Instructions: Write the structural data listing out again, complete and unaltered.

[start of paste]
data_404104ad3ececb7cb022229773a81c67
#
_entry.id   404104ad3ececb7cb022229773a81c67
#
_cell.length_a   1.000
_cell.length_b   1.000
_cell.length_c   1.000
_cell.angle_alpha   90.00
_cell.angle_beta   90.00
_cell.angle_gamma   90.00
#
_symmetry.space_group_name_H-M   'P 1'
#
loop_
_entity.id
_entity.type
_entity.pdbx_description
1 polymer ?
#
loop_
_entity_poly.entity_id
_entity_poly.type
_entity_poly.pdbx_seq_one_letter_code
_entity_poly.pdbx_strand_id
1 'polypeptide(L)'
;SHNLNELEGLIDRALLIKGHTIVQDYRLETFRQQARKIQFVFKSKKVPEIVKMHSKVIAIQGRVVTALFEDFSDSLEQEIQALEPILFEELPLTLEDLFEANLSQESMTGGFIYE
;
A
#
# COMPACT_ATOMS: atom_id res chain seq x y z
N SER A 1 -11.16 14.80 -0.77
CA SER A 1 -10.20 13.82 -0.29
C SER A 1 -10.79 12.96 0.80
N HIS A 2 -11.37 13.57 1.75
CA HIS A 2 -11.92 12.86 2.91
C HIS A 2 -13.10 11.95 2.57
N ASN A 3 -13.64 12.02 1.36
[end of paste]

data_404104ad3ececb7cb022229773a81c67
#
_entry.id   404104ad3ececb7cb022229773a81c67
#
_cell.length_a   1.000
_cell.length_b   1.000
_cell.length_c   1.000
_cell.angle_alpha   90.00
_cell.angle_beta   90.00
_cell.angle_gamma   90.00
#
_symmetry.space_group_name_H-M   'P 1'
#
loop_
_entity.id
_entity.type
_entity.pdbx_description
1 polymer ?
#
loop_
_entity_poly.entity_id
_entity_poly.type
_entity_poly.pdbx_seq_one_letter_code
_entity_poly.pdbx_strand_id
1 'polypeptide(L)'
;SHNLNELEGLIDRALLIKGHTIVQDYRLETFRQQARKIQFVFKSKKVPEIVKMHSKVIAIQGRVVTALFEDFSDSLEQEIQALEPILFEELPLTLEDLFEANLSQESMTGGFIYE
;
A
#
# COMPACT_ATOMS: atom_id res chain seq x y z
N SER A 1 -11.16 14.80 -0.77
CA SER A 1 -10.20 13.82 -0.29
C SER A 1 -10.79 12.96 0.80
N HIS A 2 -11.37 13.57 1.75
CA HIS A 2 -11.92 12.86 2.91
C HIS A 2 -13.10 11.95 2.57
N ASN A 3 -13.64 12.02 1.36